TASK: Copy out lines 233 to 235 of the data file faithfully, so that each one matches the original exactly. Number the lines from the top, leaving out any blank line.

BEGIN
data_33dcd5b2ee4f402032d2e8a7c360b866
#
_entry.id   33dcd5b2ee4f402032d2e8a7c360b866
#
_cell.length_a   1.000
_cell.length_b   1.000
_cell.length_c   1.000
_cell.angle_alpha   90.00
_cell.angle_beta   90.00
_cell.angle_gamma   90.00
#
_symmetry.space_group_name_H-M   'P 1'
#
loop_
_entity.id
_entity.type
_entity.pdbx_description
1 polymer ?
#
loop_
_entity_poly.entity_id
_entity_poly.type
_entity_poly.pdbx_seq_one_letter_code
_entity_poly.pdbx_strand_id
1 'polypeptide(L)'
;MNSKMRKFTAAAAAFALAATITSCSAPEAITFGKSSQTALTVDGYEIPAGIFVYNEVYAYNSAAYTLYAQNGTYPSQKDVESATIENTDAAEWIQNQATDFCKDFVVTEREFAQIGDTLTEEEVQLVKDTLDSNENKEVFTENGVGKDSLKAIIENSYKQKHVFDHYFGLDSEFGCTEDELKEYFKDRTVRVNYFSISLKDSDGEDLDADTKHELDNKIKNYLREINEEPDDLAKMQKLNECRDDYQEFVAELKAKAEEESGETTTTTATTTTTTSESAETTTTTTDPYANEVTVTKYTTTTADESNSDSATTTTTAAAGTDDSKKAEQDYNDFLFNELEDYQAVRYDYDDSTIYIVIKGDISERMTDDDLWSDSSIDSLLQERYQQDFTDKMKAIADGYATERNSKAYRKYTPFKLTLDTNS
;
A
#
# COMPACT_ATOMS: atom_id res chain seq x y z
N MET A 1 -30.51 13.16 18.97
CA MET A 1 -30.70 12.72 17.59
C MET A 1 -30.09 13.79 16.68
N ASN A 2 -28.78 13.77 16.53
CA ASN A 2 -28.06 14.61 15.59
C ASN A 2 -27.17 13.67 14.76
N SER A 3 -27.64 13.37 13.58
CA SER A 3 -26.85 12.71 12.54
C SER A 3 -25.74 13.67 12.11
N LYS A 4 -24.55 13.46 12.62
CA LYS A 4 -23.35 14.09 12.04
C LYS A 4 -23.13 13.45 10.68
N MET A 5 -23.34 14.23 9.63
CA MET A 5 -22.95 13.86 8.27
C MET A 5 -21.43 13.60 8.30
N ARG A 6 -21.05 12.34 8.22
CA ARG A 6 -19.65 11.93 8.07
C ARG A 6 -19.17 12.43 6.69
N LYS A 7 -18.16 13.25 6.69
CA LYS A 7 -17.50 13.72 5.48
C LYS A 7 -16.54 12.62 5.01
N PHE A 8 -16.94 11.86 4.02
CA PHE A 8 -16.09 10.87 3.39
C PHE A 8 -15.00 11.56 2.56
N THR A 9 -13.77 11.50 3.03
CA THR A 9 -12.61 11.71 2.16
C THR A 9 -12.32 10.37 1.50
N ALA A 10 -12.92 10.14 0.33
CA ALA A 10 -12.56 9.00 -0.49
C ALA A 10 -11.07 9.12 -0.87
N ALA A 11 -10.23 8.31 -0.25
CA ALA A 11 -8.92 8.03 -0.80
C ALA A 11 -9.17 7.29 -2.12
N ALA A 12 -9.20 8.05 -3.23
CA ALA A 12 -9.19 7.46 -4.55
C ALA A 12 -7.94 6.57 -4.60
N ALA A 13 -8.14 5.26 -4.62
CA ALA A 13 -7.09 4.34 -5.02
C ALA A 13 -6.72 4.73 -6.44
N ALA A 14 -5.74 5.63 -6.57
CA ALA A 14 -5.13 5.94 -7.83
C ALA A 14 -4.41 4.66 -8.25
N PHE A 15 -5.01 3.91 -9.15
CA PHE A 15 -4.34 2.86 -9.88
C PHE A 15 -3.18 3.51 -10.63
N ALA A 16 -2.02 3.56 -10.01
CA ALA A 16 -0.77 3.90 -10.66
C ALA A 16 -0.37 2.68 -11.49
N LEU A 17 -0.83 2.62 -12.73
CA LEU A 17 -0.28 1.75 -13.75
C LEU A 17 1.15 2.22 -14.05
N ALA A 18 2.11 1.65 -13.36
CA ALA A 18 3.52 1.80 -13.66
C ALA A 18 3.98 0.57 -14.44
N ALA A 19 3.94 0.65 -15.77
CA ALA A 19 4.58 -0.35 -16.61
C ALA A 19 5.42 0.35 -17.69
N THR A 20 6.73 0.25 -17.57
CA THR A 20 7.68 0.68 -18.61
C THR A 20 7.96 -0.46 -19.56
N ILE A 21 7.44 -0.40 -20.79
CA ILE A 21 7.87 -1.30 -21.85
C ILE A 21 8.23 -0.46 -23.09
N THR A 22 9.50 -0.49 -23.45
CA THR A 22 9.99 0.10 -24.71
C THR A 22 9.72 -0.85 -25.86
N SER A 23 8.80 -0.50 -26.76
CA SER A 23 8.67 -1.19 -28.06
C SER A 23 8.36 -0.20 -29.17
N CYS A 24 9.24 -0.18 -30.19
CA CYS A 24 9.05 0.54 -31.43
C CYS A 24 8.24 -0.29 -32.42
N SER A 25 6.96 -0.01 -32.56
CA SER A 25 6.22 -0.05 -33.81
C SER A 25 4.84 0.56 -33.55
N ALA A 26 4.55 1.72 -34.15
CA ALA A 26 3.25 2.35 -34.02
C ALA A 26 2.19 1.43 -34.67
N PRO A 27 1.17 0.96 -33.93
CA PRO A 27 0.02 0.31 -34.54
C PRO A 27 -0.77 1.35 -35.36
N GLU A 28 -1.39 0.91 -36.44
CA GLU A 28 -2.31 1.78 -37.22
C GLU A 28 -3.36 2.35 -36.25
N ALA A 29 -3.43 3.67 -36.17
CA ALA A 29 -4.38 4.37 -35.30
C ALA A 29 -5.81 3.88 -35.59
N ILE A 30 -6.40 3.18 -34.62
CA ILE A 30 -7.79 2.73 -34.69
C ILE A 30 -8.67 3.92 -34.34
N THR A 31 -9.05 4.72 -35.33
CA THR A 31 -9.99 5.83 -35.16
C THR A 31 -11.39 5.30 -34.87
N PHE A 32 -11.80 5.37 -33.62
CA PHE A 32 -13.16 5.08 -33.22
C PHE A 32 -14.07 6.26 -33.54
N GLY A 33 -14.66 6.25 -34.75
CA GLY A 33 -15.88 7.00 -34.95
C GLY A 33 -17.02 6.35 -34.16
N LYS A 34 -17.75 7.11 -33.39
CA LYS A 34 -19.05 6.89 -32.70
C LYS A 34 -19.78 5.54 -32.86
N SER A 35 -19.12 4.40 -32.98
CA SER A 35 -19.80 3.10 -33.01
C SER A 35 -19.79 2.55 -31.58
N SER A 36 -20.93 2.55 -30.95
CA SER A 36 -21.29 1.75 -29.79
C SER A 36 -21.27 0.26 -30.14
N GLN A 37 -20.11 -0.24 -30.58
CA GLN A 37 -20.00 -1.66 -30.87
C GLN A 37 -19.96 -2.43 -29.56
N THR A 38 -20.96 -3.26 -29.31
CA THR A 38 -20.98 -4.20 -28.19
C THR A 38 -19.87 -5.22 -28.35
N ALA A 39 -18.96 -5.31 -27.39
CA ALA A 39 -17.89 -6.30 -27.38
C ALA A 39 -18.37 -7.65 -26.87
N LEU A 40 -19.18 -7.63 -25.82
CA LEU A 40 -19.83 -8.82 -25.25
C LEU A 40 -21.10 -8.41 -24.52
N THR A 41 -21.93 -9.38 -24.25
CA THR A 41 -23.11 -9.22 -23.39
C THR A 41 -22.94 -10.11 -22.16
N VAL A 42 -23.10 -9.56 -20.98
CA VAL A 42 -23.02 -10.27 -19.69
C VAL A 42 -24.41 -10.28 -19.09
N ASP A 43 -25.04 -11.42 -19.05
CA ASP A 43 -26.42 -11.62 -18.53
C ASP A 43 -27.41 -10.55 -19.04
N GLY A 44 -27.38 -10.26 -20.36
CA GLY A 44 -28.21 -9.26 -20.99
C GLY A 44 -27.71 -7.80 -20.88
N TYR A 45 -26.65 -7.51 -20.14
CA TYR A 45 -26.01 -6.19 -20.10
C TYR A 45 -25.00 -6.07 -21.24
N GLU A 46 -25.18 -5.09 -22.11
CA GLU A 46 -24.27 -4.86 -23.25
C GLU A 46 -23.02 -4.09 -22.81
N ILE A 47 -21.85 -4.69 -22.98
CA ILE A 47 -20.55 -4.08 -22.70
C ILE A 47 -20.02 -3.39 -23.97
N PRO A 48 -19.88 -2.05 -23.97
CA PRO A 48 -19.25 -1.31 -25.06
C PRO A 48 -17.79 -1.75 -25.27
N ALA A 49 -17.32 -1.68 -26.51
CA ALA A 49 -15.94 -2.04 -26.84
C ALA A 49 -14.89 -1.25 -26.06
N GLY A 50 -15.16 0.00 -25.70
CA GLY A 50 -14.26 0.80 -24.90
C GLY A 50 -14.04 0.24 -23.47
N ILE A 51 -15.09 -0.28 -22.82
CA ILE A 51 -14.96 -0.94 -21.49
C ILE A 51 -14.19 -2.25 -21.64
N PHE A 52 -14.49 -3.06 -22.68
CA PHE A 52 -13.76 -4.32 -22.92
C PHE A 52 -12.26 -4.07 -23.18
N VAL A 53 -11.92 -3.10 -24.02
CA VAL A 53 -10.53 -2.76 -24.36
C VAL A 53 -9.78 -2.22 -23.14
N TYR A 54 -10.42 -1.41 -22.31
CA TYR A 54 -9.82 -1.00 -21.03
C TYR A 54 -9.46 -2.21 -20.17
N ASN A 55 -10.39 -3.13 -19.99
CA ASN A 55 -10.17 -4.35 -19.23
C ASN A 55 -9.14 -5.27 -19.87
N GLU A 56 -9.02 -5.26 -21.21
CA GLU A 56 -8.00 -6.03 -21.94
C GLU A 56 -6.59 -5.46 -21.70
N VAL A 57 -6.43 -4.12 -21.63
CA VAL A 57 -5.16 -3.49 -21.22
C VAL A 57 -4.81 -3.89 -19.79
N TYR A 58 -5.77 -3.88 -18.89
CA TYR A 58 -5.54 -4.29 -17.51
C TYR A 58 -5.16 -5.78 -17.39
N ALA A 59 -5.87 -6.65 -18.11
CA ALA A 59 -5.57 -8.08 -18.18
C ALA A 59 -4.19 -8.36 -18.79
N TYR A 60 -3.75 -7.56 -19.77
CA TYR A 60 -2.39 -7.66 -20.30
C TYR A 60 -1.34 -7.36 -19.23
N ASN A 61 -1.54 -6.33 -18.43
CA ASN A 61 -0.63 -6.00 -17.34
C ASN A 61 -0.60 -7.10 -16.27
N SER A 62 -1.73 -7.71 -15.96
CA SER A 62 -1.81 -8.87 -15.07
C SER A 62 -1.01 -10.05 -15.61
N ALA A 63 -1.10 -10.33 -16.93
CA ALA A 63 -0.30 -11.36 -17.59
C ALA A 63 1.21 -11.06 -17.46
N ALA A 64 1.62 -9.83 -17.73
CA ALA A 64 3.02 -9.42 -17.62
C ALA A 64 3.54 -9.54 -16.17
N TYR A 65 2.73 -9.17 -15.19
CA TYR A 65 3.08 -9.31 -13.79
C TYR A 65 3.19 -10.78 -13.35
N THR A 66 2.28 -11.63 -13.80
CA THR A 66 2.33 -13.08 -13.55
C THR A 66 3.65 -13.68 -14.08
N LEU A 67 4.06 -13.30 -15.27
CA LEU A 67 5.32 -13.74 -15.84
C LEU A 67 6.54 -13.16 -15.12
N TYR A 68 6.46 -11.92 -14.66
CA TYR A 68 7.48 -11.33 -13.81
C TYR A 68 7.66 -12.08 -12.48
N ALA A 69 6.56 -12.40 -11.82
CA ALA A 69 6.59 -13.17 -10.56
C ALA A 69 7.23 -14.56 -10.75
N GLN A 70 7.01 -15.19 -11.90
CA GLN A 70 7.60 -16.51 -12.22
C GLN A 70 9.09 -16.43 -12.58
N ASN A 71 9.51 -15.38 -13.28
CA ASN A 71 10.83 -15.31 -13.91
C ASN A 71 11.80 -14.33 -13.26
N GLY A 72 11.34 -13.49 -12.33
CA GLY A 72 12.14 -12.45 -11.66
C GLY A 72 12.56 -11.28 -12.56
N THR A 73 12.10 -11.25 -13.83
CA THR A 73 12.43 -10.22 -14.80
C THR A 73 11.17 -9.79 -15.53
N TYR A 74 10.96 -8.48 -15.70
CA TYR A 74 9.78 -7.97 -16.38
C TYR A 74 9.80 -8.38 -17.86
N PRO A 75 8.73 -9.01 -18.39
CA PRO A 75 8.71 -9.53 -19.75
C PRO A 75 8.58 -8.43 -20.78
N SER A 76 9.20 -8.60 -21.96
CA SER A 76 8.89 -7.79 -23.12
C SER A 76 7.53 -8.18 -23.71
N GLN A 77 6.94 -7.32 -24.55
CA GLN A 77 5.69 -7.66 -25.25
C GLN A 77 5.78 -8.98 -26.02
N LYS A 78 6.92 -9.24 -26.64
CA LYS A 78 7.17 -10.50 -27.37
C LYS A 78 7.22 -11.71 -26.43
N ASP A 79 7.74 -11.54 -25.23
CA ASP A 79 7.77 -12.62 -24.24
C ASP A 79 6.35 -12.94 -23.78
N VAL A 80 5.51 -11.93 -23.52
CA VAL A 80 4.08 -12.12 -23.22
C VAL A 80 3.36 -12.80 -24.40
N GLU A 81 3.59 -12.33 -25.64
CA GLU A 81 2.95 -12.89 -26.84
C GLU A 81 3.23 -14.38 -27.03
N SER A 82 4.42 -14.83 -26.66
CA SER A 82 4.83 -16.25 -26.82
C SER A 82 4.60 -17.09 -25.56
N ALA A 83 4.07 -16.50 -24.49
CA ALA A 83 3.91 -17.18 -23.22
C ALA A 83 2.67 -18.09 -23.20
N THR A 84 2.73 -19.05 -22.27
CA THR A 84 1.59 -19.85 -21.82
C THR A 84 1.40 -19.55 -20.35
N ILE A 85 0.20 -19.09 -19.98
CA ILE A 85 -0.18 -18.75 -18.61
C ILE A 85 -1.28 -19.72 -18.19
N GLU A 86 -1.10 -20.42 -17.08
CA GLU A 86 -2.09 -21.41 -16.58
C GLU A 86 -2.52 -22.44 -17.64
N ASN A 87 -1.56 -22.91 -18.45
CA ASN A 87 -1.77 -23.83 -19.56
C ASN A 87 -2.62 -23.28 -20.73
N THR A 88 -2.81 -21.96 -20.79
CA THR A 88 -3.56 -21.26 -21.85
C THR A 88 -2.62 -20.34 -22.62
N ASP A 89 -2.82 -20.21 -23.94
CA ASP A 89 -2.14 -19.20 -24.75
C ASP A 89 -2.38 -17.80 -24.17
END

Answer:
CA TYR A 68 7.48 -11.33 -13.81
C TYR A 68 7.66 -12.08 -12.48
N ALA A 69 6.56 -12.40 -11.82